Canada's newest tropical destination: Hudson Bay
Tuesday, June 12, 2018, 7:27 AM - Hudson Bay isn't known to be a tropical destination, but this second week of June has featured stifling temperatures near the 60th parallel. How warm did it get, and more importantly why? Read on:
HEAT WAVE HIGHLIGHTS
- On Sunday, Churchill, Manitoba shattered the daily record by 5°C to nearly 30°C
- Monday's new record even warmer at 32.2°C, smashing the previous record of 24.4°C set back in 1950
- It won't last – highs plummet back to the single digits by Wednesday
Well, as the Maritimes struggle to find even some resemblance of summer weather, a relatively narrow wedge of air from the Gulf of Mexico tracked into northern Manitoba and northwestern Ontario Sunday and Monday. The severe weather threat in the Prairies this past weekend developed a strong upper trough, while a fairly robust high pressure system near the Ontario and Quebec border enhanced the mild southeast flow across the region.
Something stand out below? This was the forecast for Monday, the most beautiful, tropical weather in the country is nestled along the shores of Hudson Bay. But shouldn't the chilly waters buffer and protect Churchill? Not in this case.
Strong southeast winds are downsloping towards the shores of Hudson Bay, so there's no influence from the chilly waters (think, low single digit water temperatures). As air descends, it has the ability to dry and warm as it is brought down towards sea level. And, in case you were wondering, water temperatures for reference remain in the single digits all year round in Hudson Bay – so I can't recommend swimming.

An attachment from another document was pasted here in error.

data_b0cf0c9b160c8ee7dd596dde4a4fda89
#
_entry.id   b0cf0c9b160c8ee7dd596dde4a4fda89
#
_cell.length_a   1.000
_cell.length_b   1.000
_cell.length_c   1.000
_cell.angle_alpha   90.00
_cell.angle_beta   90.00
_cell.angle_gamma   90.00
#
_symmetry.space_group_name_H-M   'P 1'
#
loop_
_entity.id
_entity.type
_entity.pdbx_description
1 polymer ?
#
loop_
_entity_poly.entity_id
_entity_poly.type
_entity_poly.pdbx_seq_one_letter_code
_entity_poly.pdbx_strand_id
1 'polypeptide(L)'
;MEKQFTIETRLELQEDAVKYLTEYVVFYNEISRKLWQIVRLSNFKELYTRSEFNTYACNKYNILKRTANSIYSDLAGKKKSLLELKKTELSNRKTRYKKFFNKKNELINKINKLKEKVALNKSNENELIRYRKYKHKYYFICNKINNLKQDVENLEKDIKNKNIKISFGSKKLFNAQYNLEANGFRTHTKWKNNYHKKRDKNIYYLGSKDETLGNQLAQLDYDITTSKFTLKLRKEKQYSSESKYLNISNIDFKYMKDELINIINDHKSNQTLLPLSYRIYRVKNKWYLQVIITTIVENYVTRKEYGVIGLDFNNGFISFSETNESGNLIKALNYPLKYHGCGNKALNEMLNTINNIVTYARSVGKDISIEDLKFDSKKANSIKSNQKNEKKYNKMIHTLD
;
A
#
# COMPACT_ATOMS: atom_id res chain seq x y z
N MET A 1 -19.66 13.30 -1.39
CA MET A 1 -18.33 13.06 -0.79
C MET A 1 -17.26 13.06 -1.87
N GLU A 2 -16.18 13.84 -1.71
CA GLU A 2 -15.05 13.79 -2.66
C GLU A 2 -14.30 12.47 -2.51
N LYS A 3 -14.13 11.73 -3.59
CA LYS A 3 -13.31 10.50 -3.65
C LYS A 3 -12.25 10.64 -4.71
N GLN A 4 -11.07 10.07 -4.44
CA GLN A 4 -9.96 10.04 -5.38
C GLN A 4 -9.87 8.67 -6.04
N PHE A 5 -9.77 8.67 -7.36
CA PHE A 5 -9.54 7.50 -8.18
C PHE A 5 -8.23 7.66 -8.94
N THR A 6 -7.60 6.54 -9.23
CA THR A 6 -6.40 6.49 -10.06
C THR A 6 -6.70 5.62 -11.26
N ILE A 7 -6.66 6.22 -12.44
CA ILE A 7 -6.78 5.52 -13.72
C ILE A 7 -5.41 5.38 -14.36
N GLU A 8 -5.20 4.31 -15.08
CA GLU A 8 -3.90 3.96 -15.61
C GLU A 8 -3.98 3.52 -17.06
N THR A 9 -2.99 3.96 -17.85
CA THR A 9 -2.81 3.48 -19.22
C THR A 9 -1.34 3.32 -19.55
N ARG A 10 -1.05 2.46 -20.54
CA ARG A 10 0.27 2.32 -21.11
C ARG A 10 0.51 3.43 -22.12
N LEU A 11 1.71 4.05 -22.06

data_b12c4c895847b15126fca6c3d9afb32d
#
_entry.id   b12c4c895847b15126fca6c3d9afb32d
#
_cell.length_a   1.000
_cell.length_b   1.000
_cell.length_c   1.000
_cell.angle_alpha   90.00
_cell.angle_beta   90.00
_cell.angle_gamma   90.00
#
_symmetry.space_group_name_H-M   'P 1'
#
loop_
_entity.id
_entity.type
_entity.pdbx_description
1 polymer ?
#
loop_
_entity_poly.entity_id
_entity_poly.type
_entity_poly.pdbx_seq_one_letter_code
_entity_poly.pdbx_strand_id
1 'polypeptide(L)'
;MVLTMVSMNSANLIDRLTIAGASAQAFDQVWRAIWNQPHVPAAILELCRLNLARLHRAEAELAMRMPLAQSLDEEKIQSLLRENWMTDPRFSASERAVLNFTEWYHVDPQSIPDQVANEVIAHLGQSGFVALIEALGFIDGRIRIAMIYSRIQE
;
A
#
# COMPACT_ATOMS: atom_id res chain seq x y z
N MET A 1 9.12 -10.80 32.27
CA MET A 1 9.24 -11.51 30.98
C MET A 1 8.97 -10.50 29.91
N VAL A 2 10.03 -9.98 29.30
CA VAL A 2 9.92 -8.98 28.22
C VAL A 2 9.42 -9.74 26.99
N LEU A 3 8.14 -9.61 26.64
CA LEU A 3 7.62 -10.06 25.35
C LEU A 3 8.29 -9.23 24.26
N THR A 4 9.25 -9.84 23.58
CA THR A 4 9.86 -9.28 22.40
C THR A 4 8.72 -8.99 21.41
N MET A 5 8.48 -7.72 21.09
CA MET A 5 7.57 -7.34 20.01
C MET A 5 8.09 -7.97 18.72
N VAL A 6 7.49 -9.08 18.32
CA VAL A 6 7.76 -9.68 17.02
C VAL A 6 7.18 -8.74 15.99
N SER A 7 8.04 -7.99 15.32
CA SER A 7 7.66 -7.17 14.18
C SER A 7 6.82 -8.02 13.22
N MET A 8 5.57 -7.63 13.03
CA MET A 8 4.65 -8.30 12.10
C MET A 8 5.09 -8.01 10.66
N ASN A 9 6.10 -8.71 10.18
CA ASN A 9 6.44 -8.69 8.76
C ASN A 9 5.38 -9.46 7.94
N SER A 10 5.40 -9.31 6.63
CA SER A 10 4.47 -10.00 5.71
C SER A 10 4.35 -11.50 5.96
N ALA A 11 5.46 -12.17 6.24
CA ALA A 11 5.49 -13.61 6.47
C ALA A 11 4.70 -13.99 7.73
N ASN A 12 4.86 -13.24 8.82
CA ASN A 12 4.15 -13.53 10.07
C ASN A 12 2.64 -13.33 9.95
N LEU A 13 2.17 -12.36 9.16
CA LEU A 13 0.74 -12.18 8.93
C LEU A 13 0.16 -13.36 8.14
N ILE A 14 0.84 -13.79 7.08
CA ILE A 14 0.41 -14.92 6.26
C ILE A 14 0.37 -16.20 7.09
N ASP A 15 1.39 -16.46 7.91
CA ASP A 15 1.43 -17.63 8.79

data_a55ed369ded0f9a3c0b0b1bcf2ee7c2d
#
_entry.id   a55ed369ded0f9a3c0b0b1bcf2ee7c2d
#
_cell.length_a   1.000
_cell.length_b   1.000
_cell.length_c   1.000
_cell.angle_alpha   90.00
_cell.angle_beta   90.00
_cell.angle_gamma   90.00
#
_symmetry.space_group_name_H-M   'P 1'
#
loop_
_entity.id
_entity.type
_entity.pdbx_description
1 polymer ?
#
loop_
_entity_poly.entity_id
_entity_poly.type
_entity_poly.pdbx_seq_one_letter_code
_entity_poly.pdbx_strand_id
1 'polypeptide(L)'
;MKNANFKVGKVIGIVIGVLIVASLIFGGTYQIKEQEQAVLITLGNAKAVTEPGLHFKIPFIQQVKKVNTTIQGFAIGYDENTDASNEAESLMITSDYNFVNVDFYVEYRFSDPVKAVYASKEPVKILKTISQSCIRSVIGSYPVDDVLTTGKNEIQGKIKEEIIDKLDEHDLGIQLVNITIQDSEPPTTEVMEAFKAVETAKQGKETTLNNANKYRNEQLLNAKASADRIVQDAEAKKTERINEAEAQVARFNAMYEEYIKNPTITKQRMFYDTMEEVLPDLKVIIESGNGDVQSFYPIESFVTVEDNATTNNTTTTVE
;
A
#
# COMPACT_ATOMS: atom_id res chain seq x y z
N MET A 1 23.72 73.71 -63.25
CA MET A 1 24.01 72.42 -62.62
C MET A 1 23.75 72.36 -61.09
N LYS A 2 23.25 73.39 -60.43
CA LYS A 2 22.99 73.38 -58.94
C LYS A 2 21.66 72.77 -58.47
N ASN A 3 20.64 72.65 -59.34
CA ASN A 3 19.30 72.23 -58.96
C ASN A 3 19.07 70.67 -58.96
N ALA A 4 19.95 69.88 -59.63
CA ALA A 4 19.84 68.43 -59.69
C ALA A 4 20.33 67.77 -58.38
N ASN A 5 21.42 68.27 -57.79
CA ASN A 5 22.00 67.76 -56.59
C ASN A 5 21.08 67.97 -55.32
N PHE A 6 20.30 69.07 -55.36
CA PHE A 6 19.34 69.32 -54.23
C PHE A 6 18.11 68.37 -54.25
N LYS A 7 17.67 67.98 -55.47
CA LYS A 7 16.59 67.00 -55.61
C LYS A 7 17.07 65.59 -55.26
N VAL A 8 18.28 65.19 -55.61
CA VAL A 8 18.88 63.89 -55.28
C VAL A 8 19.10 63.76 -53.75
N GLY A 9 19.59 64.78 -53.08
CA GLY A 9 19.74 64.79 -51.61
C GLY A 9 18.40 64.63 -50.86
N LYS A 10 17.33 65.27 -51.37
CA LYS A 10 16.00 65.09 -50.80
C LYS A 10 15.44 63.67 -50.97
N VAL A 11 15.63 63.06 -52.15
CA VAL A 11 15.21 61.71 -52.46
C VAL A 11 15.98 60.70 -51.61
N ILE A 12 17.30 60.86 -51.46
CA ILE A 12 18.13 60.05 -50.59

NATIONAL HOT SPOT...CHURCHILL? ALSO WARMER THAN FLORIDA?
Yeah, that's a little unusual for the national hot spot on Monday to be Churchill, the warmest place in the country!
But, will this pattern last?
No, it is only June after all, and this pattern was definitely an exception. Look where temperatures end up falling to by Wednesday
LONG RANGE TEASER
What's the deal with the second half of the month? We're keeping a close eye on some substantial heat for the Pacific Northwest (including B.C and Alberta), and also eastern Canada early next week. Some of this heat will also spill into Atlantic Canada, as well. But, the eastern Canada warmth will likely not be prolonged, as a trough will help balance out the second half of the month in terms of temperature anomalies.
Remember our summer forecast? That trough will play a pivotal piece of the puzzle of the next couple of months...